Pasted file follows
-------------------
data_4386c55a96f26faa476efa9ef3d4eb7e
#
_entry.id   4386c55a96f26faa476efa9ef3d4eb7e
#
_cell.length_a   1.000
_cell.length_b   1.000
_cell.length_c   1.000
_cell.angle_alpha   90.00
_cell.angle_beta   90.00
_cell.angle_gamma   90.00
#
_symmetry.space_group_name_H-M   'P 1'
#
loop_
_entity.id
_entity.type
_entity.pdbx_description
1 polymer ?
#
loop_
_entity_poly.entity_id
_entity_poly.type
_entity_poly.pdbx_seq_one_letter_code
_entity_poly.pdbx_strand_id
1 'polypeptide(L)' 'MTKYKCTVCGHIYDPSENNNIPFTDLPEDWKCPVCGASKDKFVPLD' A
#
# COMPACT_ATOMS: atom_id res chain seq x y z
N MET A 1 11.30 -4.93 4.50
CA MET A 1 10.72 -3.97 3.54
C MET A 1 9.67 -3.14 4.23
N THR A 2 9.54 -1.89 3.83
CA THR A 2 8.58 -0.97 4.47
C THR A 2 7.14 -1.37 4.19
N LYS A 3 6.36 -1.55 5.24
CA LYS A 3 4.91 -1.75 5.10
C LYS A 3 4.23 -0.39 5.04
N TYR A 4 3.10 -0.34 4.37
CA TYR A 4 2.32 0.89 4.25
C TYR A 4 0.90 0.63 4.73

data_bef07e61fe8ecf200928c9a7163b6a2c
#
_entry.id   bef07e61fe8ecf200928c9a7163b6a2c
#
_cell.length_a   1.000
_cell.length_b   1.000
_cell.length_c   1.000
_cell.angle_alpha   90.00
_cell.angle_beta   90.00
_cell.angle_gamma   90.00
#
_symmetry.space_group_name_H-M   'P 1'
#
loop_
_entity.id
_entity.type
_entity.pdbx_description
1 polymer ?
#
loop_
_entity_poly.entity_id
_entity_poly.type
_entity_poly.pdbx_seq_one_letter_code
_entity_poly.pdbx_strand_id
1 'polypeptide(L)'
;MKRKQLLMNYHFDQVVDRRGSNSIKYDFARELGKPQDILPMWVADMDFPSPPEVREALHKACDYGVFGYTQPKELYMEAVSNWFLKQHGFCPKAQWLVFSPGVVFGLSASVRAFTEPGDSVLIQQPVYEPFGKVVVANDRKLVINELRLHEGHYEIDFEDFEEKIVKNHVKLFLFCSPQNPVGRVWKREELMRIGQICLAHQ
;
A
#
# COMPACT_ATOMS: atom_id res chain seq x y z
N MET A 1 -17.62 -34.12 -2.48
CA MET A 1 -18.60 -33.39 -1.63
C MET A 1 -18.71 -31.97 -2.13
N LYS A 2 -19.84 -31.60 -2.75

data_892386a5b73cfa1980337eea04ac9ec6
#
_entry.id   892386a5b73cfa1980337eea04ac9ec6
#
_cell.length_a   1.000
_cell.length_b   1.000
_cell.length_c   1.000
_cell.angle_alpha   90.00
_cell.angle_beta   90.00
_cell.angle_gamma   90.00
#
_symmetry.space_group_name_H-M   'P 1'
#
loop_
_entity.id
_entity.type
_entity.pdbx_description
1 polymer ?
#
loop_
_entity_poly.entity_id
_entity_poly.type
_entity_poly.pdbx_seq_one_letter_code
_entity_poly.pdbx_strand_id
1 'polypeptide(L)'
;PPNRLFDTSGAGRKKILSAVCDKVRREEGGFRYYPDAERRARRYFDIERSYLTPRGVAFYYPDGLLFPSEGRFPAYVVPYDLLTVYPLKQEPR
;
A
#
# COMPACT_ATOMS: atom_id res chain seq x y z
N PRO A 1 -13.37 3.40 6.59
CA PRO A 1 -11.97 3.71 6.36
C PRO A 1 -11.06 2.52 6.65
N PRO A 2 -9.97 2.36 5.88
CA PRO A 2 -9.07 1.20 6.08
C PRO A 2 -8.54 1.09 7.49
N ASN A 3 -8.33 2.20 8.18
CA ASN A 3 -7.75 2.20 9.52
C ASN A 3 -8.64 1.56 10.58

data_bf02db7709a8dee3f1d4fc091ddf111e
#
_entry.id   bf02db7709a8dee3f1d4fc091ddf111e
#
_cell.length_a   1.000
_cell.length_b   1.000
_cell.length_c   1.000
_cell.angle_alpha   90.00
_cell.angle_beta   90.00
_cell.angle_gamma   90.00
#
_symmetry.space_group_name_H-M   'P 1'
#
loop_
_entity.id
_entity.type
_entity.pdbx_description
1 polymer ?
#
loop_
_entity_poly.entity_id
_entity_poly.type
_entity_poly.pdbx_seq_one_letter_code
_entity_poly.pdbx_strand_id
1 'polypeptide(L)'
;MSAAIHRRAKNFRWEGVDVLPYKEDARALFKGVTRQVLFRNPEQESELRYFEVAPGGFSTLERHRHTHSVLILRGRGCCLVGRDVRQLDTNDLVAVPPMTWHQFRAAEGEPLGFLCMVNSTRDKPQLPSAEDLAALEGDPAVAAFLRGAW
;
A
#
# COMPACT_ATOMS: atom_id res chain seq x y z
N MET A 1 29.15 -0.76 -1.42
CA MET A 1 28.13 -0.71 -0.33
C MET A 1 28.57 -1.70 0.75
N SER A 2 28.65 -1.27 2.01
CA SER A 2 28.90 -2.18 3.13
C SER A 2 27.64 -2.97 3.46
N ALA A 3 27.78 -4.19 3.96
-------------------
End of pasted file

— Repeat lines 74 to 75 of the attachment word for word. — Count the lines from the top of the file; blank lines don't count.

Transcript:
data_892386a5b73cfa1980337eea04ac9ec6
#